International Refugee Law The introductory week of IRL has three readings by South Asian scholars. These are B. S. Chimni’s International Refugee Law: A Reader and The Birth of a Discipline: From Refugee to Forced Migration Studies; and An Introduction to International Refugee Law by M. Rafiqul Islam and Md. Jahid Hossain Bhuiyan.

One week specifically discusses ‘Regional Refugee Protection and Forced Migration Frameworks’.  The Asian IRL instruments like AALCO 1966 Bangkok Principles on Status and Treatment of Refugees and 2006 AALCO Resolution on “Legal Identity and Statelessness” are also discussed.

Perhaps the most South Asia centric module of the course is ‘Refugee Protection in SAARC Region and TWAILERS and Refugees in the Global South and Asian Approach to International Refugee Law’.  The module discusses the 2004 South Asia Declaration on Refugees. Recommended readings for this module include Balakrishnan Rajagopal (International Law from Below. Development, Social Movements and Third World Resistance), Nour Mohammad (Protection of International Refugee under the Constitution of Bangladesh), and Omprakash Mishra (ed.) (Forced Migration in South Asia – Displacement, Human Rights, and Conflict Resolution).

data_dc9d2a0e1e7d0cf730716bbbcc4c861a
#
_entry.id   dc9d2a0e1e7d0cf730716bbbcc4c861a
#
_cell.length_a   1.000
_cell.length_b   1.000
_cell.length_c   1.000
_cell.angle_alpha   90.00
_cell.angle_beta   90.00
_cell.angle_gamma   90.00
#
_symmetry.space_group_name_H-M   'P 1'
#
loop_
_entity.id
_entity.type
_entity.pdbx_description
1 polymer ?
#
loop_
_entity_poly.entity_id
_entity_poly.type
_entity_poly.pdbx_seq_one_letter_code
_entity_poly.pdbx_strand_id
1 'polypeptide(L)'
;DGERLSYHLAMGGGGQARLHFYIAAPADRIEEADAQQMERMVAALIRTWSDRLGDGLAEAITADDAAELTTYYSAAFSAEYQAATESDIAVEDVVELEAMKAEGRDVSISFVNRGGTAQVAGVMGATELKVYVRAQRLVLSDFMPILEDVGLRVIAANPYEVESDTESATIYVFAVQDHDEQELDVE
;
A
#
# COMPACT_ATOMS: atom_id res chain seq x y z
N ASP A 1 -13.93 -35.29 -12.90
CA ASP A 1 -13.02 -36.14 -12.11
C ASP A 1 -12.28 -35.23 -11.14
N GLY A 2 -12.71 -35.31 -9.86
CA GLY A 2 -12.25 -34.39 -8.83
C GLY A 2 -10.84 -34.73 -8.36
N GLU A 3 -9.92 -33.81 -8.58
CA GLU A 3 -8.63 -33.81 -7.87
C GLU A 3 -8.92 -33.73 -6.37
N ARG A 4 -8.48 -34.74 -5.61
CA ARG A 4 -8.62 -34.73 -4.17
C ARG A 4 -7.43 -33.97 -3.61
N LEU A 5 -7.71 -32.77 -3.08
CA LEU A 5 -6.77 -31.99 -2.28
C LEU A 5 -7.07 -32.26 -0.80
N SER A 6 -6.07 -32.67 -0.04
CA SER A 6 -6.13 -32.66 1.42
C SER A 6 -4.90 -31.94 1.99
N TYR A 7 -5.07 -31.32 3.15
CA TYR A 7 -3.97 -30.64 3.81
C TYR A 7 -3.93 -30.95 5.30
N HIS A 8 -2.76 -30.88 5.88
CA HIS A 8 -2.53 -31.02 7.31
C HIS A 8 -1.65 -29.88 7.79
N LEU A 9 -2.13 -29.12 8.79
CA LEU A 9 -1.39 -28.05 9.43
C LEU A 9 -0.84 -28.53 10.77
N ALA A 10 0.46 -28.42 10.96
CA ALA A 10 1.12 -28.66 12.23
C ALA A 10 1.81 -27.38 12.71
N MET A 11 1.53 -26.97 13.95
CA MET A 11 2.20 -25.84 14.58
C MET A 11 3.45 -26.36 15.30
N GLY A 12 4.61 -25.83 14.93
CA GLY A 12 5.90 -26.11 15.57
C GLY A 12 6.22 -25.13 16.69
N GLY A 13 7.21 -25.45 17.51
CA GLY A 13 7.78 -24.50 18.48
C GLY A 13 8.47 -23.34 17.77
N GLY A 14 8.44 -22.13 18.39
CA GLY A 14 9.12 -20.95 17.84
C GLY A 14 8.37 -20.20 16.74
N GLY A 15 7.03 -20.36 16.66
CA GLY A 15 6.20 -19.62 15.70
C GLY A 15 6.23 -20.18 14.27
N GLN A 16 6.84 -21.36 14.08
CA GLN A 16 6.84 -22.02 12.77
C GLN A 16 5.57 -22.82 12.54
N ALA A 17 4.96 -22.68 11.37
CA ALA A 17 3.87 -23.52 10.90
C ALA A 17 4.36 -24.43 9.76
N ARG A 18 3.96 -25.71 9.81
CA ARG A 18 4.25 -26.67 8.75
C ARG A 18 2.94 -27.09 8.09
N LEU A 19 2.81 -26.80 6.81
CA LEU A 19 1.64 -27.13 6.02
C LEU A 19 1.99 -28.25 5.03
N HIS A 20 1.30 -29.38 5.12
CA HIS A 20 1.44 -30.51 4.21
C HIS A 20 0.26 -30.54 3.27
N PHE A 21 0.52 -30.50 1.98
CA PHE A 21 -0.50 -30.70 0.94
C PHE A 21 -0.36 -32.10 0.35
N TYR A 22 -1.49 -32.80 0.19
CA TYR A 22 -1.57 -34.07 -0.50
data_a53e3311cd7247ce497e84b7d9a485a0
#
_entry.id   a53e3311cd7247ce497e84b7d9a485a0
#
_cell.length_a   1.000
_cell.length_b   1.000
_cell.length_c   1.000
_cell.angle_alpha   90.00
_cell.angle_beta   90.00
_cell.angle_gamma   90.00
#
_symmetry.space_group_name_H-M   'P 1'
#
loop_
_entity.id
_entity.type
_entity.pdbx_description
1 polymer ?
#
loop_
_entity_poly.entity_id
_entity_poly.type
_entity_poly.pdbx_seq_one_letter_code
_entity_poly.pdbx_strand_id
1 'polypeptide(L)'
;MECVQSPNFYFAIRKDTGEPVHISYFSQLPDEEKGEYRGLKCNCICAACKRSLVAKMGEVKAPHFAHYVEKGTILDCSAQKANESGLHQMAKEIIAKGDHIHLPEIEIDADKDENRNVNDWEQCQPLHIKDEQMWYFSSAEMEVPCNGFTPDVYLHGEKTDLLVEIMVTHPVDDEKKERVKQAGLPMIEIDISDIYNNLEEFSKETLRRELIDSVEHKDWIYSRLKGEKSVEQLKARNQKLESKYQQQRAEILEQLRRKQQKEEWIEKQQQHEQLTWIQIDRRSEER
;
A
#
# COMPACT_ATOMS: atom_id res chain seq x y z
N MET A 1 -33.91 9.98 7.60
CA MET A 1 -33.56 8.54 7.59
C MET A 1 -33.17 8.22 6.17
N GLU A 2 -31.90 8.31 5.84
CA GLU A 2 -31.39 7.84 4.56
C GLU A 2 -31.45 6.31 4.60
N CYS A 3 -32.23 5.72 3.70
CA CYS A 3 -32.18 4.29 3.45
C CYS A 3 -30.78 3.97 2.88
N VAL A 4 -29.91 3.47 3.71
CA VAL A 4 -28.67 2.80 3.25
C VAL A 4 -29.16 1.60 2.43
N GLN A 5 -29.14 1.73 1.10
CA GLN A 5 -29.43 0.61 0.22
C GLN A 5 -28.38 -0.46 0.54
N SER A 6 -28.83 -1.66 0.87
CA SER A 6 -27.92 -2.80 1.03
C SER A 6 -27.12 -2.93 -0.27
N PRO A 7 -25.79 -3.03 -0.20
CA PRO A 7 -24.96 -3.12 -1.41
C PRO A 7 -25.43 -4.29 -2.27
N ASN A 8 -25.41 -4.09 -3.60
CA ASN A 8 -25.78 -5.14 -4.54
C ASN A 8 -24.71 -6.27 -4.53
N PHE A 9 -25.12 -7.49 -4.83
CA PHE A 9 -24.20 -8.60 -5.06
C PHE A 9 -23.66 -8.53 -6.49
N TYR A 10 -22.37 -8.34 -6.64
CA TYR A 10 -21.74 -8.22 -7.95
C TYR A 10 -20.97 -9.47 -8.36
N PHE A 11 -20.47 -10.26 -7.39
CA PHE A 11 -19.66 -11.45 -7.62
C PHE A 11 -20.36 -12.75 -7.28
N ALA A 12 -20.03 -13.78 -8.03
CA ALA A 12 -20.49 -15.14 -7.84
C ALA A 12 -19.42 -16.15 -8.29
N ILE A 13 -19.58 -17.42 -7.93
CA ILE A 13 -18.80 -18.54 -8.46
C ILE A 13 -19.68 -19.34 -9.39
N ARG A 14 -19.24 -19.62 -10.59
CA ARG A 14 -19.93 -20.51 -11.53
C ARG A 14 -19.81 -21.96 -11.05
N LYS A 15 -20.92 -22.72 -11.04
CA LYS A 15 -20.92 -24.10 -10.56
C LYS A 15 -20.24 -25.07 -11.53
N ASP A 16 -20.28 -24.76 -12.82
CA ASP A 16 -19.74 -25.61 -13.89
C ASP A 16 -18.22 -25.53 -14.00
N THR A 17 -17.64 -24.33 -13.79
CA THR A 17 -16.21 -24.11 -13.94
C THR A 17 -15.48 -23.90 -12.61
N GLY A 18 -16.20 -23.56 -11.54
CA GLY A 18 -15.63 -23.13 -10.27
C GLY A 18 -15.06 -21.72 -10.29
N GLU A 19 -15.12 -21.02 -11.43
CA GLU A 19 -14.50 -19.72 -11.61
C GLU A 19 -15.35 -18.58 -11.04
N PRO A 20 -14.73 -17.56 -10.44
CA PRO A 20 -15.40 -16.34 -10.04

Other critical readings on IRL include Makau Mutua (Standard Setting in Human Rights: Critique and Prognosis), B. S. Chimni (Globalization, Humanitarianism, and the Erosion of Refugee Protection), Sandesh Sivakumaran (Exclusion from Refugee Status: The Purposes and Principles of the United Nations and Article 1F(c) of the Refugee Convention), and Jolly & Ahmad (Climate Refugees in South Asia, Protection Under International Legal Standards and State Practices in South Asia).